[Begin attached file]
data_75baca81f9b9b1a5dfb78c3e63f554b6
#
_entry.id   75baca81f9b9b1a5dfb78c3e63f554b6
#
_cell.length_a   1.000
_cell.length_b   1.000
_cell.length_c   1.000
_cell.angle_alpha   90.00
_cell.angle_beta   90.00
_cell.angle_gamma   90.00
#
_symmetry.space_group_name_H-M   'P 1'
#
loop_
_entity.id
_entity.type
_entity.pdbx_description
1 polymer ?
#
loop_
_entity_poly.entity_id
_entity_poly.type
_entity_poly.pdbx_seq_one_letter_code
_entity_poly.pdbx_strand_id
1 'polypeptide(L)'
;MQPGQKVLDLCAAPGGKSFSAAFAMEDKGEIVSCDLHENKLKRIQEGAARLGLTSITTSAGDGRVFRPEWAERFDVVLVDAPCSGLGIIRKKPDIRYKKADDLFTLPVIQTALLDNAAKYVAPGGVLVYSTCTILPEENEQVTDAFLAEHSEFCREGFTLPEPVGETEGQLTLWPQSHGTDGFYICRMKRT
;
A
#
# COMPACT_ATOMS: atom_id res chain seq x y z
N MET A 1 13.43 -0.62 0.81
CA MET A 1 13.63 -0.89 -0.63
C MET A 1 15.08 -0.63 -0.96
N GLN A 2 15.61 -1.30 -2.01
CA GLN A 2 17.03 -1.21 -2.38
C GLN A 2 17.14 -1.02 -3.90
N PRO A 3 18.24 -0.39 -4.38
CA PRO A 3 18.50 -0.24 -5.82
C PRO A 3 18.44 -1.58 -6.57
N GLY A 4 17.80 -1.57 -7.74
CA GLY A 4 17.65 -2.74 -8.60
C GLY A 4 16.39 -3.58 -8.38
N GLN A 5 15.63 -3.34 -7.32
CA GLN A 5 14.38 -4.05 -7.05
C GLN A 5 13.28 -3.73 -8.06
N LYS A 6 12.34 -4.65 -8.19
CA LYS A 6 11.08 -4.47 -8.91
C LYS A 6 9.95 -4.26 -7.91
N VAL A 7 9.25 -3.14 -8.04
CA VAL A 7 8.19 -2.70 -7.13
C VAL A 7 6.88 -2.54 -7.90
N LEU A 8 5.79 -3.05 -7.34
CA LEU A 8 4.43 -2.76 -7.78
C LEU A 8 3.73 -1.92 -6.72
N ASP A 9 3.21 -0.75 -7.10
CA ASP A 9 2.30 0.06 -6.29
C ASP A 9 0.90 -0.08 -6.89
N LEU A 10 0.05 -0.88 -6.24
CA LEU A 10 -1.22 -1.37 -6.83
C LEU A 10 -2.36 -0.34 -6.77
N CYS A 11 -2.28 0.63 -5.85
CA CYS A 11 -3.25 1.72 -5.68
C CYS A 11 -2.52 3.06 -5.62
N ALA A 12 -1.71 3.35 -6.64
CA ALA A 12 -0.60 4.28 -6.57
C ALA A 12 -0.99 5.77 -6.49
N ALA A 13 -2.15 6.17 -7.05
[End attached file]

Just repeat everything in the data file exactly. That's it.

data_75baca81f9b9b1a5dfb78c3e63f554b6
#
_entry.id   75baca81f9b9b1a5dfb78c3e63f554b6
#
_cell.length_a   1.000
_cell.length_b   1.000
_cell.length_c   1.000
_cell.angle_alpha   90.00
_cell.angle_beta   90.00
_cell.angle_gamma   90.00
#
_symmetry.space_group_name_H-M   'P 1'
#
loop_
_entity.id
_entity.type
_entity.pdbx_description
1 polymer ?
#
loop_
_entity_poly.entity_id
_entity_poly.type
_entity_poly.pdbx_seq_one_letter_code
_entity_poly.pdbx_strand_id
1 'polypeptide(L)'
;MQPGQKVLDLCAAPGGKSFSAAFAMEDKGEIVSCDLHENKLKRIQEGAARLGLTSITTSAGDGRVFRPEWAERFDVVLVDAPCSGLGIIRKKPDIRYKKADDLFTLPVIQTALLDNAAKYVAPGGVLVYSTCTILPEENEQVTDAFLAEHSEFCREGFTLPEPVGETEGQLTLWPQSHGTDGFYICRMKRT
;
A
#
# COMPACT_ATOMS: atom_id res chain seq x y z
N MET A 1 13.43 -0.62 0.81
CA MET A 1 13.63 -0.89 -0.63
C MET A 1 15.08 -0.63 -0.96
N GLN A 2 15.61 -1.30 -2.01
CA GLN A 2 17.03 -1.21 -2.38
C GLN A 2 17.14 -1.02 -3.90
N PRO A 3 18.24 -0.39 -4.38
CA PRO A 3 18.50 -0.24 -5.82
C PRO A 3 18.44 -1.58 -6.57
N GLY A 4 17.80 -1.57 -7.74
CA GLY A 4 17.65 -2.74 -8.60
C GLY A 4 16.39 -3.58 -8.38
N GLN A 5 15.63 -3.34 -7.32
CA GLN A 5 14.38 -4.05 -7.05
C GLN A 5 13.28 -3.73 -8.06
N LYS A 6 12.34 -4.65 -8.19
CA LYS A 6 11.08 -4.47 -8.91
C LYS A 6 9.95 -4.26 -7.91
N VAL A 7 9.25 -3.14 -8.04
CA VAL A 7 8.19 -2.70 -7.13
C VAL A 7 6.88 -2.54 -7.90
N LEU A 8 5.79 -3.05 -7.34
CA LEU A 8 4.43 -2.76 -7.78
C LEU A 8 3.73 -1.92 -6.72
N ASP A 9 3.21 -0.75 -7.10
CA ASP A 9 2.30 0.06 -6.29
C ASP A 9 0.90 -0.08 -6.89
N LEU A 10 0.05 -0.88 -6.24
CA LEU A 10 -1.22 -1.37 -6.83
C LEU A 10 -2.36 -0.34 -6.77
N CYS A 11 -2.28 0.63 -5.85
CA CYS A 11 -3.25 1.72 -5.68
C CYS A 11 -2.52 3.06 -5.62
N ALA A 12 -1.71 3.35 -6.64
CA ALA A 12 -0.60 4.28 -6.57
C ALA A 12 -0.99 5.77 -6.49
N ALA A 13 -2.15 6.17 -7.05